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Abstracts for Hagar and Sarah in the Bible: Session 1

Christian Theology and the Bible
Society of Biblical Literature
Annual Meeting 2009
New Orleans, LA

Paul Borgman, Gordon College
“Sarah & Hagar: Rhetorical Function and the Making of Christian Theology”

The respective literary contexts of the Sarah-Hagar references in Genesis (16:1-15; 21:8-21) and Galatians (4:21-31) offer two insights: (I) Rhetoric precedes biblical theology; (II) Rhetoric can shift the biblical ground. I. Rhetoric precedes biblical theology (a) The Genesis Sarah-Hagar episodes highlight a motif within a larger narrative context, the paralleled seven visits between Abraham and God: the story’s God is challenging Abraham toward a greater morality and trust. The paralleled Sarah-Hagar accounts demonstrate just this: unlike God, in #1, Abraham lacks care regarding Hagar. But like God, in #2—and listening to God—Abraham actions parallel God’s attention to, and provision for, Hagar and Ishmael. Abraham is improving: God can finally say, in the last of the paralleled seven visits, Now I know I can trust you, 22:12); for her part, Hagar is rewarded with promised blessing come true, a line of descendants with which the story of Abraham and Sarah properly concludes (25:12-18). (b) In Galatians, Paul turns the earlier narrative perspective on its head (4:21-31): the epistolary context is a central section of rabbinic midrash (3:6-5:1) in which Paul uses Sarah and Hagar as allegorical stick figures, a free woman/son versus an enslaved woman/son: Spirit versus Flesh; freedom in Christ versus Law enslavement; peace, joy, and mutual support versus dissension, divisiveness, and competition. II. Rhetoric can shift the biblical ground Paul’s conceptualizing midrash functions within a pragmatic frame (1:1-3:5; 5:7-6:18) so that by the end of his letter the Galatians hear a resolve to the Genesis conflict between mistress (Sarah) and slave (Hagar). And his rhetorically useful polarity dissolves, ironically: it is, ultimately a pragmatic reality. We live as one in Christ. Comparing the Genesis and Galatians accounts, we discern the rhetorical transformation in Galatians of the Genesis Sarah-Hagar roles for the purpose of making Christian theology.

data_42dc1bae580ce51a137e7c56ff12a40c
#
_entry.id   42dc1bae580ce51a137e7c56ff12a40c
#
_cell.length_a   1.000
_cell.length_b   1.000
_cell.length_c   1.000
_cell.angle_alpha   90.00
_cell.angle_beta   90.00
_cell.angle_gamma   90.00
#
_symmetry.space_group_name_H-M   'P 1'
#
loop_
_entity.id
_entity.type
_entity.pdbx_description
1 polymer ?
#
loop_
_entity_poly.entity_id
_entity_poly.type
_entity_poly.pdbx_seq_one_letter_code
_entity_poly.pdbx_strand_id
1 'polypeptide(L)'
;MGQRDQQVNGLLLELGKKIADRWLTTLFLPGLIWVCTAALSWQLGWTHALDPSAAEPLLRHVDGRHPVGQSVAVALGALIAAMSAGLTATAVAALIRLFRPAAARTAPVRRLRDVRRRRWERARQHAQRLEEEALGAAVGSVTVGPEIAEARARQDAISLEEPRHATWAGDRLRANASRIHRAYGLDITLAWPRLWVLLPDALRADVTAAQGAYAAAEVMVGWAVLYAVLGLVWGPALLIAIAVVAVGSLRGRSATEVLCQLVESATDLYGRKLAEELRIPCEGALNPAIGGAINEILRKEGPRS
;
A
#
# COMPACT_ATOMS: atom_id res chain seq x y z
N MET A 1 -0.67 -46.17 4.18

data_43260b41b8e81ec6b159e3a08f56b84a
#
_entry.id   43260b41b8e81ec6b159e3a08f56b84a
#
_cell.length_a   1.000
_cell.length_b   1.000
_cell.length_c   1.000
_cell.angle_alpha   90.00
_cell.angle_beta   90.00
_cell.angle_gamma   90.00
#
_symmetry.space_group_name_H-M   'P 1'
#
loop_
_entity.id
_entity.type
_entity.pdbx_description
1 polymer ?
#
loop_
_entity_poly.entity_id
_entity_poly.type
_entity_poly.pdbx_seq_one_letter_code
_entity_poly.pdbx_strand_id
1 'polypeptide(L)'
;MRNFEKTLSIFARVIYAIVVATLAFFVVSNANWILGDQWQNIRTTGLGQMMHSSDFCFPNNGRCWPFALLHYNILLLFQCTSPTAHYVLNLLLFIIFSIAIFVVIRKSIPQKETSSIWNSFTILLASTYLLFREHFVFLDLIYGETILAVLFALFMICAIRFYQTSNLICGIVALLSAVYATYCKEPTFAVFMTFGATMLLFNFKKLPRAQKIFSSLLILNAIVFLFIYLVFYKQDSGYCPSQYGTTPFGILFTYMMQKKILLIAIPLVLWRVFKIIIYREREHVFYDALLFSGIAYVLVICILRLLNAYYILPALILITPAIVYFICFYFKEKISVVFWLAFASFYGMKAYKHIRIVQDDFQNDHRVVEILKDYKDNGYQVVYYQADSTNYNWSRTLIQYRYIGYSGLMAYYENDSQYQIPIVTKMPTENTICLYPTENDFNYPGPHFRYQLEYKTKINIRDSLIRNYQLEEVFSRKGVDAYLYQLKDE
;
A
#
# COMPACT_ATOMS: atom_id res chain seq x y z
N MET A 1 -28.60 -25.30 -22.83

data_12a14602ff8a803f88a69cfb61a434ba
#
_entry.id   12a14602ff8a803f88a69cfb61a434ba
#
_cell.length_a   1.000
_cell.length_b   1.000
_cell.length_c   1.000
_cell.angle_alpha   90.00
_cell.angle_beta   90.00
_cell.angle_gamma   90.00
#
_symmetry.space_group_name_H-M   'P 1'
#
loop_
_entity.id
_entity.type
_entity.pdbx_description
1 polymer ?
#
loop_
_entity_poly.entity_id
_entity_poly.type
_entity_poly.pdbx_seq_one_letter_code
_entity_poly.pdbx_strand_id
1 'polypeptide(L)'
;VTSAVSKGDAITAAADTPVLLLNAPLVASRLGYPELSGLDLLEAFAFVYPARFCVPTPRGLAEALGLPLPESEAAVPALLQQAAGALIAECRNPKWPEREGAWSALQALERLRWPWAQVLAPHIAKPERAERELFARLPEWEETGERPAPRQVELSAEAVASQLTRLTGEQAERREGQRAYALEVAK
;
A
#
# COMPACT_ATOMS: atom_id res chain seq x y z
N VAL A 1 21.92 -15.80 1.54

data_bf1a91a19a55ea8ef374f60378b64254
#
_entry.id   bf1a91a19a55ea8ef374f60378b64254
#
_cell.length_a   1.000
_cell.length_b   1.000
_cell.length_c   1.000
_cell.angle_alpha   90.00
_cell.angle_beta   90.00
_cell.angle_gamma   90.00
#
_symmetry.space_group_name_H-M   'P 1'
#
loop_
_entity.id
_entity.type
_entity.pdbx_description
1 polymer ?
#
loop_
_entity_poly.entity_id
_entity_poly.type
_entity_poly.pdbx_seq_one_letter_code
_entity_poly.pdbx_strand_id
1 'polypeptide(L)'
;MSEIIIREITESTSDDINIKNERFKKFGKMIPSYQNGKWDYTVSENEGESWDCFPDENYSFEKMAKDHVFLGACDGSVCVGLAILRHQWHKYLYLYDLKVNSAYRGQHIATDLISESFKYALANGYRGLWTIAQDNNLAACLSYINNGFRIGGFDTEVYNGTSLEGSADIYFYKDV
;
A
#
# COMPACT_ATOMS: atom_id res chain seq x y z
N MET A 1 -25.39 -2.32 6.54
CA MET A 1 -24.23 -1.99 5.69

Nathan MacDonald, University of St. Andrews-Scotland
“Hagar as Elected and Rejected”

Hagar occupies a particularly ambivalent position within the course of the divine election in Genesis 12-50. She both despises (qll) Sarah, and yet her son participates in the promise of fruitfulness and is granted a divine blessing (brk). Hagar and her son appear to find themselves on both sides of the promise to Abraham in Gen 12.1-3. The ambiguous status of Hagar is underlined in her exclusion from the covenant and in the ways the treatment of her and her son in Gen 16 and 21 prefigure Israel’s wilderness experience and the (near-)sacrifice of Isaac (Gen 22). This paper will consider the complicating of the portrayal of divine election at this very early point in the canonical text. Into the dialogue will be brought Kaminsky’s recent proposals on election as well as Barth’s reflections upon Christ as the elected and rejected one.

James Andrews, Aberdeen University
“Divine Agency and Human Freedom: God’s Gracious Response to Hagar”